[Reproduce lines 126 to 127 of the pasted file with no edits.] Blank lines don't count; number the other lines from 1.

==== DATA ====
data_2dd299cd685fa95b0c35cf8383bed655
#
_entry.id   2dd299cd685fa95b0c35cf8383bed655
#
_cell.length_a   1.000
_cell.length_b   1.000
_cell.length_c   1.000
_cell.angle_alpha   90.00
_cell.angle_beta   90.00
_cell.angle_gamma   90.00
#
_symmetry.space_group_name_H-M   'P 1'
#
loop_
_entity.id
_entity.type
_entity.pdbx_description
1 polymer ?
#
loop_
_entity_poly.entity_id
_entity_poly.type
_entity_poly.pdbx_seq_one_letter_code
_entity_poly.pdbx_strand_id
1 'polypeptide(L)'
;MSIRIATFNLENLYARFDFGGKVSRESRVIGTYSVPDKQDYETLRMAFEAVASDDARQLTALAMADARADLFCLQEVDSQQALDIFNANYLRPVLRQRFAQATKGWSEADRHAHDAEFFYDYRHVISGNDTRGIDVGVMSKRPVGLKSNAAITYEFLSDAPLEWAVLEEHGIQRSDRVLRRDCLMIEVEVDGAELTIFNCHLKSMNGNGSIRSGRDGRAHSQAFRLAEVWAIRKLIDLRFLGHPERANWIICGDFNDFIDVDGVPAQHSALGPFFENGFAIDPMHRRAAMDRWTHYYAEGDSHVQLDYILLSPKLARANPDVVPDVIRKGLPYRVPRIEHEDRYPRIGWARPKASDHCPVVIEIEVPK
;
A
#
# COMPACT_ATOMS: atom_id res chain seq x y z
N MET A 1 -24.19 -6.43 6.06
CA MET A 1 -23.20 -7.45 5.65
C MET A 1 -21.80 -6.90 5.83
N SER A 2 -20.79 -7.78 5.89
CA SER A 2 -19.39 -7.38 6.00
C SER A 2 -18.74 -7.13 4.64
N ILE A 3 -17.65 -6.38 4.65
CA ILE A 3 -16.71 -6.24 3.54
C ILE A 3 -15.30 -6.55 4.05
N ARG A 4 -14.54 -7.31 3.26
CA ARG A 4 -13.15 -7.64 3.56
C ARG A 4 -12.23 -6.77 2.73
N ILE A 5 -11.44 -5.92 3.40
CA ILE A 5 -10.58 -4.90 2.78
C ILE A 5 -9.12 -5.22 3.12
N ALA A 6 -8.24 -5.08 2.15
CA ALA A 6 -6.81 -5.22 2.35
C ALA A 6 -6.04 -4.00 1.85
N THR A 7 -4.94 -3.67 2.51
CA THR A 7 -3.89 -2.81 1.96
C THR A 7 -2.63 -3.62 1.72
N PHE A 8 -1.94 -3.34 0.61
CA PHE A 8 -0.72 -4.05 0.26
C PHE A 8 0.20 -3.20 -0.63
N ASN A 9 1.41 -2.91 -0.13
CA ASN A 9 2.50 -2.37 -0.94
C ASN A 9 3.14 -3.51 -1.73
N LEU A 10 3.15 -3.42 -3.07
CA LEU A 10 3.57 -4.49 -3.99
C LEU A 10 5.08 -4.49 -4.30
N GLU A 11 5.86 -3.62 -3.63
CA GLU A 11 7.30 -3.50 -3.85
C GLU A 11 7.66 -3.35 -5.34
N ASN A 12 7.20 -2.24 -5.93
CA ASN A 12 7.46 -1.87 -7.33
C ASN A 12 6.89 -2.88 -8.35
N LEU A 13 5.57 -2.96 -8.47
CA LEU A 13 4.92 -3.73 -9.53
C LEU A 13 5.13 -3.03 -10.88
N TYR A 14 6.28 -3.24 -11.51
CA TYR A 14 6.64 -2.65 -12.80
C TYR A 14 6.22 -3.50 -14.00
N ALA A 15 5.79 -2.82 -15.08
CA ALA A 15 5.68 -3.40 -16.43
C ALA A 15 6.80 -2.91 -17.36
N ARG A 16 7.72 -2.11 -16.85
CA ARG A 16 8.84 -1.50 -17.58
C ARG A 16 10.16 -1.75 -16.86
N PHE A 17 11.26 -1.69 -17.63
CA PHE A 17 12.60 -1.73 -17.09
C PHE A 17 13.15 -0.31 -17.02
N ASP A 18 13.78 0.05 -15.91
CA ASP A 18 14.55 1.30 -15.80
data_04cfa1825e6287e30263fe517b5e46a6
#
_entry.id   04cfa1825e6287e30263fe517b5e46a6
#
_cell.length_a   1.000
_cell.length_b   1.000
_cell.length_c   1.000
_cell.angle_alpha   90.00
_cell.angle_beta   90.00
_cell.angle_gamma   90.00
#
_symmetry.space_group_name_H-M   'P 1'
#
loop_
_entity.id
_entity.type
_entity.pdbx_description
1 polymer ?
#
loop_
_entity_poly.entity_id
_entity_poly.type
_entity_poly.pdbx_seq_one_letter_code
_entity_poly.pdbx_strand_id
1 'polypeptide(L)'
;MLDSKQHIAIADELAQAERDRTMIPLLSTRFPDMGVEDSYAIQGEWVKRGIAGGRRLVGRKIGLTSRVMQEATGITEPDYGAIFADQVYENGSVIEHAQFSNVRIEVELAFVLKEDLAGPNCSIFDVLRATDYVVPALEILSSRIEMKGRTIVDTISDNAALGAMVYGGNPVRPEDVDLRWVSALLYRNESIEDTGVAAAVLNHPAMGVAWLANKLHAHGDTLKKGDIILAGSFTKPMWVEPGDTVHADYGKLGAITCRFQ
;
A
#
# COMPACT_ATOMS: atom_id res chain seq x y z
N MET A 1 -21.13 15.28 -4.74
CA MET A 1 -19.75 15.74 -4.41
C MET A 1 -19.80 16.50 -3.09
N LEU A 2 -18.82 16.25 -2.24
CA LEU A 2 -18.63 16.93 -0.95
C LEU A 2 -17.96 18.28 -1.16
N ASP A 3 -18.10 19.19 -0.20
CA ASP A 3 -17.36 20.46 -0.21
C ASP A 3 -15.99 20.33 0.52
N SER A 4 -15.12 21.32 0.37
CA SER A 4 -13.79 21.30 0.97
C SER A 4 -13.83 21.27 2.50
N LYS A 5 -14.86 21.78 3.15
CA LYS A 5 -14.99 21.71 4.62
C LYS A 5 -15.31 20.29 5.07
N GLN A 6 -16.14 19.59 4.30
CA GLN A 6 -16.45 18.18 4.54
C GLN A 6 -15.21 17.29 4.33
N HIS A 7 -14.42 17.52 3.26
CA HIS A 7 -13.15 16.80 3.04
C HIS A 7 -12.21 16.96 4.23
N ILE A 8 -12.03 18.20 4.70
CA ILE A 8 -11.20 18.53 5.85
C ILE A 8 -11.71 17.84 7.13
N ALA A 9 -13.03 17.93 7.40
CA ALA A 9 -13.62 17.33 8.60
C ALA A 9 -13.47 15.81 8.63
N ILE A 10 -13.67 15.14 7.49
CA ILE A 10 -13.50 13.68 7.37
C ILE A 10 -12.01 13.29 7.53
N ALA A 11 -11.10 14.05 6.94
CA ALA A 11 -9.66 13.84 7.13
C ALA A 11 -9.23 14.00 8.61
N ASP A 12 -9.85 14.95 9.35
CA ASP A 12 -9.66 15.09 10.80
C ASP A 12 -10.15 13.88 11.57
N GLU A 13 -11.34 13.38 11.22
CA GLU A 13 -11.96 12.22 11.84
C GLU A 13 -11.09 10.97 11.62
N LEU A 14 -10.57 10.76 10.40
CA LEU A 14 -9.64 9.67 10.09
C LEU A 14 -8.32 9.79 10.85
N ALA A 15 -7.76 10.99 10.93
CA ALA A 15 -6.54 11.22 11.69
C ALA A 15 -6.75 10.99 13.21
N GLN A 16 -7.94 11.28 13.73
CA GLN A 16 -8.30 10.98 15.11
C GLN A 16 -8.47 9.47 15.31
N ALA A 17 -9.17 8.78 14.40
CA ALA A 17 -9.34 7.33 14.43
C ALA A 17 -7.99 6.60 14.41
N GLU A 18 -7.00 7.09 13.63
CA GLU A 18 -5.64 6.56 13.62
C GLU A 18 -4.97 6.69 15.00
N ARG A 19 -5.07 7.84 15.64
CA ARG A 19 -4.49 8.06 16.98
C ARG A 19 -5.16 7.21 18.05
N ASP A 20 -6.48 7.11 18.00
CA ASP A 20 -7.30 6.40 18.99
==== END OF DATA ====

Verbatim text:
N LYS A 5 -14.86 21.78 3.15
CA LYS A 5 -14.99 21.71 4.62